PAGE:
Friday
Aug262011

Are They Protecting Us?

Suppose you move into a new neighborhood and there are two parks with running trails and exercise areas.  One of the parks is closer to your home than the other.  You want to make sure, before you head out alone into unfamiliar surroundings, that the park is safe, so you ask a local police officer.

“Officer, is this park safe for me to jog in during the early morning hours?”

“There isn’t enough information available to draw a conclusion.”

“So you’re saying its safe?”

“The park is generally regarded as safe.”

Generally?  Well what may be unsafe?

“People have been stabbed and shot and found in the park, but there isn’t any real evidence to link those murders to the park itself.”

Only an insane risk-taker, a masochist, or someone with a death wish would opt to frequent the park.  Consider the hypothetical officer’s responses:

  1. Not enough evidence
  2. Generally regarded as safe
  3. Can’t link fatal injury to a specific cause

What you’d hope, if you ever ran into that imaginary circumstance, was that the police force, those who are trusted to keep the neighborhood safe, would say, “stay out of that park.  Many people jog there and survive, but in all honesty, I can’t assure your safety.  There have been many reports of crimes, attacks, injuries, and a few fatalities.  Use the other park.  It’s completely safe.”

We, as a society, have come to trust people established as law enforcers to protect us, and in that we are easily victimized by corrupted enforcement.  We stroll through well lit grocery stores so our eyes can see all of the alluring displays and we buy per those planned buying signals with a false sense of assuredness that “if it was harmful, they wouldn’t sell it here.” 

I’m not in the game of finger pointing.  I can’t blame the FDA, the USDA, the EPA, the FTC, or any other appointed agency for failing to protect us as the corruption is too grand to indict any single entity.  It filters down from the bank accounts of big business and the big dollars big businesses generate can buy off many of the “protectors.”

When I talk about the corruption being grand, I don’t know that I make the case strongly enough.  It’s massive.  It’s everywhere.  We are victimized by the greed for ever-increasing revenue generation, stockholder interests, and political spin, and those powers weaken our ability to make wise and educated choices.

This single article would go on and on ad infinitum if I attempted to give you enough information so you get the magnitude of the hidden hazards we face, so for the sake of brevity, I’m going to choose a single type of product, a single household item, to illustrate how our bubbles (the environments within the homes we live in) can become toxic.

Hmmm.  What shall I choose?  I can choose a popular breakfast pastry, a common cleaning product, a glue used in most cabinetry, or a powdered drink mix to make my point, but instead, I’ll use something far more innocuous, something far more mundane.  I’m going to give you reason to reconsider the safety of those little sweet smelling sheets you put in your dryer to soften your clothes.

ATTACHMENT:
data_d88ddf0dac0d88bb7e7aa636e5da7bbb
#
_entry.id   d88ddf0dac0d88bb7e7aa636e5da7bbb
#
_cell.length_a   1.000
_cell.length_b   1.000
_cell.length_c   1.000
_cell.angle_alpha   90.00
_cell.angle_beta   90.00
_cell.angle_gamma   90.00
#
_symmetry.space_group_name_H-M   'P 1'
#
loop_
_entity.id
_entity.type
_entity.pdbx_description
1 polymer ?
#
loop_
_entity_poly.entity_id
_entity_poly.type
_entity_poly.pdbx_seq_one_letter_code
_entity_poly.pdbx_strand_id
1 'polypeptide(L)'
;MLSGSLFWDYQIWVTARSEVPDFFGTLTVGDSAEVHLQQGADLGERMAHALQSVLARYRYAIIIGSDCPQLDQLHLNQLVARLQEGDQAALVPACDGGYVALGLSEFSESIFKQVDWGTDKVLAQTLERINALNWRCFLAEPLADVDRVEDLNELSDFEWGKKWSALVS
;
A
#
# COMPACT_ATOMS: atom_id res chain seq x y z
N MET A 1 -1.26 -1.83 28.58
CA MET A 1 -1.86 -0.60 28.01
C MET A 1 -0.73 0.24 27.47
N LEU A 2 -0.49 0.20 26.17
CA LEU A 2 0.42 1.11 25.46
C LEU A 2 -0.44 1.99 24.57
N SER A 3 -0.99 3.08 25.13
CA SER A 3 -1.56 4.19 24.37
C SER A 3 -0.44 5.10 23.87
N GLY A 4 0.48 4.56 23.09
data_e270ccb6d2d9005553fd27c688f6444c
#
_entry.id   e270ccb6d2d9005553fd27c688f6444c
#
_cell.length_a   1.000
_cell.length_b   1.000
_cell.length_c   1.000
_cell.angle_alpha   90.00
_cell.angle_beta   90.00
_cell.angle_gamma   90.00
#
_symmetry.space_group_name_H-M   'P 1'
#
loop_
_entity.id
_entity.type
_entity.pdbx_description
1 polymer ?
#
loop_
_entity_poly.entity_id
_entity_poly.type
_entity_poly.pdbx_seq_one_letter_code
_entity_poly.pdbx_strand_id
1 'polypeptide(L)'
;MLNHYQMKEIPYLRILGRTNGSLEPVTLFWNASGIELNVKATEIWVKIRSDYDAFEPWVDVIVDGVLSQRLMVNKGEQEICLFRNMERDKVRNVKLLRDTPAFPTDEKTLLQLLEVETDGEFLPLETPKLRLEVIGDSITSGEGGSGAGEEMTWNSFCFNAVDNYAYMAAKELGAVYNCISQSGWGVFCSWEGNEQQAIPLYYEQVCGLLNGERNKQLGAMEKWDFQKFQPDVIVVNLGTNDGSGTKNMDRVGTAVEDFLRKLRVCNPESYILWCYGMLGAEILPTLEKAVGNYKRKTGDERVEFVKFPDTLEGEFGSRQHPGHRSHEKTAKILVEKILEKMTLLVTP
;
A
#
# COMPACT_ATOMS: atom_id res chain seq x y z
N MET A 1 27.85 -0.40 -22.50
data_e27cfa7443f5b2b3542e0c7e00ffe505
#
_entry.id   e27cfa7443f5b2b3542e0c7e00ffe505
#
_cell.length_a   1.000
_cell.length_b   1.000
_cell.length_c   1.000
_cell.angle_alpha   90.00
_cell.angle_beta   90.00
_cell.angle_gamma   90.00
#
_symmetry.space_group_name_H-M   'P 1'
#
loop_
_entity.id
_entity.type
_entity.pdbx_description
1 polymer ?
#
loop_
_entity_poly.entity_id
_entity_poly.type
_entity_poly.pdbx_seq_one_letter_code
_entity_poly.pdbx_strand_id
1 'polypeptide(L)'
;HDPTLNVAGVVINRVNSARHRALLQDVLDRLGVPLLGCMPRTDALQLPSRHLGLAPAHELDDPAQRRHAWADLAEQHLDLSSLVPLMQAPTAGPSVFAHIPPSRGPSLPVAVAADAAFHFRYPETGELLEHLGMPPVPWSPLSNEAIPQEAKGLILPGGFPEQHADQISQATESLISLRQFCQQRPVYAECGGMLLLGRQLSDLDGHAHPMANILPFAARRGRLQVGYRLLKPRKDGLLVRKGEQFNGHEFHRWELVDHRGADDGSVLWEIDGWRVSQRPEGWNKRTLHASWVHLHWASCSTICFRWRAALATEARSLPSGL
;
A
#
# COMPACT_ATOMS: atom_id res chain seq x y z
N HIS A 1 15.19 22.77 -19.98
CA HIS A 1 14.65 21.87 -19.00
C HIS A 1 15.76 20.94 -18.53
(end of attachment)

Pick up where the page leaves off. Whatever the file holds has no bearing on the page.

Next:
Firstly, understand that chemicals typically have strong odors, so “masking chemicals” are used to cover up offensive chemical smells.  The scents in the dryer sheets are included not as much so “your clothes smell fresh” as they are to cover up odiferous clues that you might be using something hazardous.

Consider the chlorine smell in an overly chlorinated swimming pool.  When the chlorine smell is strong and present, you’re put off.  You wouldn’t let your kids swim in a pool with “too much chlorine” any more than you’d wash their faces in bleach.

Consider, if you ever drip gasoline on your fingers, how offensive the chemical fumes are.

Consider if you walk into an auto painting shop how strong the paint fumes are.

Many chemical compounds smell awful . . . but . . . thanks to science, chemists have learned to mask or even reformulate chemical odors so they appear friendly.

So now, let’s consider those nicely scented dryer sheets.  Here are just a few of the chemicals they contain that the EPA has identified as potentially harmful to humans, just a few of the chemicals “generally regarded as safe” or “without enough evidence to substantiate hazards.”

WHAT’S IN THE DRYER?

Let’s start with A.  Alpha-Terpineol.  It has a molecular name chemists would understand.  2-(4-methyl-1-cyclohex-3-enyl)propan-2-ol.  It is synthetic and is used as a fragrance agent.  If it simply masked the offensive smell of hazardous compounds, we might give it a pass, but, when you look into the potential effects it can have upon human beings, you pause.  Why do you pause?  Because this is only the first product on my abbreviated list and in and of itself it can do significant harm.  The EPA has established data linking Alpha-Terpineol to brain disorders, damage to mucous membranes, inflammation of bronchial passages, loss in muscle control, reduction in eye hand coordination, and the release of excitatory compounds that can lead to adrenal disorders, endocrine disorders, and shifts in neurotransmission.  Oh . . . but your clothes smell nice, and, there isn’t enough evidence to show that this is REALLY harmful.